Thursday, November 13, 2008


Carl Trueman is a sharp writer who has written an excellent cultural piece on the alarming contemporary trend of perpetual adolescence. Here is a slice that will hopefully whet your appetite for more:
Today is so different. If the poverty and hard work of my grandfather's era left men middle-aged at thirty, the ease and trivia of today's society seems to leave us trapped in a permanent Neverland where we all, like so many Peter (and Patty) Pans, live lives of eternal youth. Where my grandfather spent his day hard at work, trying - sometimes desperately - to make enough money to put bread on the table and shoes on his children's feet, today many have time to play X-Box and video games, or warble on and on incessantly in that narcissistic echo-chamber that is the blogosphere. The world of my grandfather was evil because it made him grow up too fast; the world of today is evil because it prevents many from ever growing up at all.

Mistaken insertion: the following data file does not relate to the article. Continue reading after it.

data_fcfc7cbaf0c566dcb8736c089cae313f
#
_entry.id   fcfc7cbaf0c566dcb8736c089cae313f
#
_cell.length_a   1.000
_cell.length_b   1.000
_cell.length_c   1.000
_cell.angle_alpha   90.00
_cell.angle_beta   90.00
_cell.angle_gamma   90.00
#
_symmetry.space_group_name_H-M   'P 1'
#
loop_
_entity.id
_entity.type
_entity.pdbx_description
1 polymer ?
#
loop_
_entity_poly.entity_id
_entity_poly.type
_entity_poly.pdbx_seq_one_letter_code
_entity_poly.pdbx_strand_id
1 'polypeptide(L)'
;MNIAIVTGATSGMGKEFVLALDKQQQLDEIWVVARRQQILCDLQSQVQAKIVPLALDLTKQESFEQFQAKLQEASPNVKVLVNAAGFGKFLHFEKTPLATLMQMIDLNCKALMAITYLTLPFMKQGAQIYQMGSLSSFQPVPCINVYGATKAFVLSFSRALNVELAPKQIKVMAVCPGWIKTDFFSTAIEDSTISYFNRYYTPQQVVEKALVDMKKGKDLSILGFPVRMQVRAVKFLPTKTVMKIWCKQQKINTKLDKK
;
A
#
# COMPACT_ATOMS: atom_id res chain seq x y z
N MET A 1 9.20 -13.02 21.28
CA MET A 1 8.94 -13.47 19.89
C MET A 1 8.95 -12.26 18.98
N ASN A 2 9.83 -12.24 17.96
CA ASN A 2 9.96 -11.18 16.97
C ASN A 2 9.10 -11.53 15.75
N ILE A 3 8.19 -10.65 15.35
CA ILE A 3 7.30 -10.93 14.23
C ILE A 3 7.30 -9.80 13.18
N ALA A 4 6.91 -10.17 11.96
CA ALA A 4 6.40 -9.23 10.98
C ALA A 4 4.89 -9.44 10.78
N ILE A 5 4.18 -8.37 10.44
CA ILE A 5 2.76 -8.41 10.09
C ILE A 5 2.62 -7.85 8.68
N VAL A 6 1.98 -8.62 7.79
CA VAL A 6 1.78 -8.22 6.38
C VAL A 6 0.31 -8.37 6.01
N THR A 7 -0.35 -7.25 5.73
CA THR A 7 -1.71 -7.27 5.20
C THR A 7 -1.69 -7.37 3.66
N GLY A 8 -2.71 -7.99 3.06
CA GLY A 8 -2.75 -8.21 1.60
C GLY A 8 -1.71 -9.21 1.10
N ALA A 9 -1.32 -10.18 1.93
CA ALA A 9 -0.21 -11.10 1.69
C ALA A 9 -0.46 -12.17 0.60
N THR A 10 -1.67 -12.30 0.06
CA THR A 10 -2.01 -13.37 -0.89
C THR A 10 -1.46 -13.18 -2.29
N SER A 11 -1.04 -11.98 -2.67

You may read the entire commentary - "Trapped in Neverland" - by clicking
here, and I sincerely hope you do.


Philip said...

You definitely need to read Death of the Grown-Up by Diana West! It's just a huge problem in our culture.

Travis said...

I have read it! Great book, and you are right; this is a huge cultural problem.

Fresh Dirt said...

My wife wrote her Master's project on this phenomenon using the first few chapters of Proverbs as a solution to the problem. One of the key things she identified in our culture as a contributing factor was the lack of rites-of-passage where adults call the next generation into the next phase of life. As such, these extended adolescents are like a ship without a rudder flailing about where ever the winds and currents take them without any course, direction, or true vision.